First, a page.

The BlockChain: Why does it matter, Part 3
So far we have discussed, defined, distinguished and separated the blockchain from Bitcoin in Part 1, and covered just how blockchain’s distributed database mechanism works in Part 2. With all of that covered – and, hopefully, clear – let’s take a look at some real-world business applications of the blockchain and wrap up with a view as to just how you can determine the merit (which will lead to future value) of the ICO opportunities flooding the market (hint: you determine it the exact same way as you would do with any investment!)
With that in mind, and in sticking to the overall theme of this series, any solutions or applications that I suggest must address all three of the following fundamental questions: first, What problems can be solved; second, What requirements can be delivered to, and finally, What value can be added?
A Single Version of the Truth
There is an interesting peculiarity to the answer to this set of questions: whereas the challenge of this series is that any tech innovation needs to have a definitive response to at least one of the three queries, when it comes to blockchain usage in business and government, all three questions have a fundamental and definitive answer: blockchain provides, delivers and guarantees a single version of the truth – it simply becomes a function of determining the cost-effective application of the technology to solve business problems.
This “feature” guarantee the accuracy and veracity of those encrypted and timestamped records within the system removes the limits of past solutions, enabling: the guaranteed state of a bank account; accurate and accessible patient medical history; supply chain traceability and related quality controls; ownership proof and asset protection; identity verification; fraud prevention; contract management (and enforcement).
The list, while not endless, could certainly be extended but those listed are amongst the application that can provide real game-changers within their industry space.
Real World Savings
A blockchain database implemented to deliver to a business problem, is robust by design due to the in-built redundancy which stems from the inherent distribution of data of the blockchain mechanism. Compared to traditional (cloud or hosted) delivery of computer applications which require cold (or hot) failover capabilities involving duplicate (and redundant) servers, storage and communications infrastructure (including extensive and expensive data storage
for backups) it is the related distribution of reliability in a blockchain solution is in and of itself a game changer, delivering hard savings from the start.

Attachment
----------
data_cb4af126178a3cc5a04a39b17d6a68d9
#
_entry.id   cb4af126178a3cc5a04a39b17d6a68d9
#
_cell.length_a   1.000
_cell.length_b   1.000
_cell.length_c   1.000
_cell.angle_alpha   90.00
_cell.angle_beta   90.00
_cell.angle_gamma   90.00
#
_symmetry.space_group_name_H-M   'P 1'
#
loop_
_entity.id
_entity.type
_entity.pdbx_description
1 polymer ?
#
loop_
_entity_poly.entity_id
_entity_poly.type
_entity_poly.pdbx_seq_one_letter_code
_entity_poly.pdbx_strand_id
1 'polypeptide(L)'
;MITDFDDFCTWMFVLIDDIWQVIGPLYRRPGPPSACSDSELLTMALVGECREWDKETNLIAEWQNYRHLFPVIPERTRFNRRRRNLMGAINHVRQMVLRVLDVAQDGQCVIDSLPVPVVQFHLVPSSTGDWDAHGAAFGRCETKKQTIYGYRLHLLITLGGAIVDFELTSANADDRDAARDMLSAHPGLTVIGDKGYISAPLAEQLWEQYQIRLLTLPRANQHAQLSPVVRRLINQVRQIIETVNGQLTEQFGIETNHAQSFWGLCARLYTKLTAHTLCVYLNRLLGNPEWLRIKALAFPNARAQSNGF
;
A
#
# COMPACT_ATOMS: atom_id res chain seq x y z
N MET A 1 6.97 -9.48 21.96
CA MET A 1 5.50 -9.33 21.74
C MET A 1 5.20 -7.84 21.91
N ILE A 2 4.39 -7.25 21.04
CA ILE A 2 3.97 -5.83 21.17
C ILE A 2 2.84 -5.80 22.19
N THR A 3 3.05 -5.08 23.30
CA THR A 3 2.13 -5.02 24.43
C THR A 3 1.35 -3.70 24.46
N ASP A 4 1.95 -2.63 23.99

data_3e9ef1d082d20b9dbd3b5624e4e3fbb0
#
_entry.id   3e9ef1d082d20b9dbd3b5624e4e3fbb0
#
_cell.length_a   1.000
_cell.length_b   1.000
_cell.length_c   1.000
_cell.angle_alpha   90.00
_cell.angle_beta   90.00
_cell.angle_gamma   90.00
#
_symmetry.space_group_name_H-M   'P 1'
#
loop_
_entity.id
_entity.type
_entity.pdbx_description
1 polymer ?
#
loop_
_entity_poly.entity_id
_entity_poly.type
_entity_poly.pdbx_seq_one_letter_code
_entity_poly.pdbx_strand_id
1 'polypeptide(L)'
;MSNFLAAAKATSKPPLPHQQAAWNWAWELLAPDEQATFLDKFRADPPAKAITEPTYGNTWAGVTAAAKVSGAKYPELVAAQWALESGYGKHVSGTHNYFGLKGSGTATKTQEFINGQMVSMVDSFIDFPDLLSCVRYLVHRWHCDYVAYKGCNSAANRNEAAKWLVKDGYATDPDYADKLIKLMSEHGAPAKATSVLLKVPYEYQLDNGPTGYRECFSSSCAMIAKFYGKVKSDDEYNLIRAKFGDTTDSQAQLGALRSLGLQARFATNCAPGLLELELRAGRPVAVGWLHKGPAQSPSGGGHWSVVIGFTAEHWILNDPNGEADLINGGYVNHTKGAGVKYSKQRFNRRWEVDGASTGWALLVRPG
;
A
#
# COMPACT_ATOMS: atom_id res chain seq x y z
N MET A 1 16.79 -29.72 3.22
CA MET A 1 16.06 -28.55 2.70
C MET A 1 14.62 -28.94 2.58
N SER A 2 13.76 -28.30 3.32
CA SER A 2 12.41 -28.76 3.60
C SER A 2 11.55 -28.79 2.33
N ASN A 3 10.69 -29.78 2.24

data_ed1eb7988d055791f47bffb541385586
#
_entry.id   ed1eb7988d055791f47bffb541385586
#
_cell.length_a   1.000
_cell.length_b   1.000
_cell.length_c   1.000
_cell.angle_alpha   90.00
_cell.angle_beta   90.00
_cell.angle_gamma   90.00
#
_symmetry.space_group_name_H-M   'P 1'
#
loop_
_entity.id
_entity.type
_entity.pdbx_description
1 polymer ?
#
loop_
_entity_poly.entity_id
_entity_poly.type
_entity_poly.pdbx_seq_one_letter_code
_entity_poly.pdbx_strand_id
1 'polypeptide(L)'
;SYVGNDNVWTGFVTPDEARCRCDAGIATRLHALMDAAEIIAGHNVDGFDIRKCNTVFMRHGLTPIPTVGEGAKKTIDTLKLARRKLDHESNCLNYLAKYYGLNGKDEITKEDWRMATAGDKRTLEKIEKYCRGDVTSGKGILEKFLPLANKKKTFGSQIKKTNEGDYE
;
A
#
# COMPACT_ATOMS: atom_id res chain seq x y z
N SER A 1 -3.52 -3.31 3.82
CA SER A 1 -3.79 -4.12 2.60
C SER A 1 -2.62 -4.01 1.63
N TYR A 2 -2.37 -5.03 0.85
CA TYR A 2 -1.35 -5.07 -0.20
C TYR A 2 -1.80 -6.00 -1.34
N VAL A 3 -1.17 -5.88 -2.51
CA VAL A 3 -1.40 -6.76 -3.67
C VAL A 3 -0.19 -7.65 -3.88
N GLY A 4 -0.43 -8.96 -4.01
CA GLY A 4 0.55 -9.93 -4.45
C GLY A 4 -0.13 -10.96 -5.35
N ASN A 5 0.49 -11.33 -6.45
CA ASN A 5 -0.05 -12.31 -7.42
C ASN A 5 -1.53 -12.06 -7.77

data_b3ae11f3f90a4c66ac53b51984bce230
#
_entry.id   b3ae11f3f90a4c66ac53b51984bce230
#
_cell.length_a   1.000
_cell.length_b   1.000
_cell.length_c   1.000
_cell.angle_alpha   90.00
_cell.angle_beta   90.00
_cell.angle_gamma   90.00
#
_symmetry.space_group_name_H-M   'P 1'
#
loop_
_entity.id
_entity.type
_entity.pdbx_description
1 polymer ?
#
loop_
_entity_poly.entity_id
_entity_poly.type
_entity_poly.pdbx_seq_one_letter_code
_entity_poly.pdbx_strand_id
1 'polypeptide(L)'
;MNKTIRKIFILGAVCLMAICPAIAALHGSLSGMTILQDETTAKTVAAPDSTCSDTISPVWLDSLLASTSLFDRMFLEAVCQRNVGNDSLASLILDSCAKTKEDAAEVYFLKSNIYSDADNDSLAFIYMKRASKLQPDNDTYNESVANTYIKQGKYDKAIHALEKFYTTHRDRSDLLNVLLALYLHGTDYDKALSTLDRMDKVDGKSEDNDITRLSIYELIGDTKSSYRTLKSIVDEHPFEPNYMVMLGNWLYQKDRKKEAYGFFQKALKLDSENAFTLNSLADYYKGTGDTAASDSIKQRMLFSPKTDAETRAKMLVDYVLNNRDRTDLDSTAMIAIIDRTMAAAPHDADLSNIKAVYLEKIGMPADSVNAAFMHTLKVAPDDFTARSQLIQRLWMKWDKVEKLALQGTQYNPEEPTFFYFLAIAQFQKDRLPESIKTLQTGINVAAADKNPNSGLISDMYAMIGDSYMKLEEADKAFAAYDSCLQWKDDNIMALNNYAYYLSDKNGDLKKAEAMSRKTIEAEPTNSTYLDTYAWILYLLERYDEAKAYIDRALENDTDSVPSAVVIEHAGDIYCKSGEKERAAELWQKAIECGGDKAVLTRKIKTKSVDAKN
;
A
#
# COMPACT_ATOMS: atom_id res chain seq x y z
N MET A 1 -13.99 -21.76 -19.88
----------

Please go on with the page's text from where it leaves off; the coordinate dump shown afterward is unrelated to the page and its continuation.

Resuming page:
The very nature of the distributed data (whether across a public blockchain provision or a privatised environment) eliminates the need for such redundancies, instead relying on the networked database nodes which ensure not only veracity but also availability.
Real World Applications
An Nigerian / pan-African startup well-known to me (and, given that I have interests, I will leave them unnamed) is utilising smart contracts across a private ecosystem to automate and enhance land registry services and capabilities for emerging economies.
Commencing with interconnected stakeholders in a property transaction, this business will not only enable the mitigation and even elimination of vast amounts of fraud across the sector, this blockchain enabled business solution will also directly impact landowners individually, their financial institutions collectively and the entire State and national economies as a whole, by:
Providing a foundation for more secure land investments
Enabling the expansion and modernised development of the mortgage market
Adding value to the credit and insurance sectors in general
enabling land owners / leasees to use their property as collateral for business loans
re-enabling trust in the national institution and economic / transactional pillar that is land and real estate.
Cryptocurrencies: Well, so far as coins themselves go, I have a primary rule that commenced with the introduction of Bitcoin: if it is purely a coin or token as the investment vehicle, I will continue to steer clear. Yes, there was a great deal of money to be made in such investments and yes, again, in some ways of course I wish that I had not followed my own logic… but the logic remains.
Sound Business propositions utilising a blockchain approach are always a good thing… but if the solution includes a coin then you have to clearly see how the business model actually supports – and enhances – the value of the coins or tokens… as for how you identify a sound business proposition in which you want to invest well, then you go back to the basics of investigating the proposal, the proposition and the people: the old fashioned way!
Where does it go from here?
Like any ‘wild west’ environment, the future is wide open as it stands. Will there be regulations, controls, restrictions on cryptocurrencies? Absolutely. Will that extend to solid business ideas that utilise these advanced and advancing technologies to deliver services (and, by extension, to enable and attract investment)? Absolutely not, in my view: as we move forward surely some mistakes will be made by regulators (and scams perpetrated by shady business founders) but sound and solid business propositions with intelligent revenue streams supporting viable business models which happen to use the same “flavour” of technology are not likely to be penalised simply for its use.
The Blockchain: Why Does it Matter, Part 3
by Daniel Steeves, Steeves Solutions, Germany and Nigeria
“Why does it Matter?” is a series of articles on those technology-orientated topics about which much has been written but not always so much said, at least not from the business points-of-view: what problem is being solved; what requirement is being delivered to; what value is being added.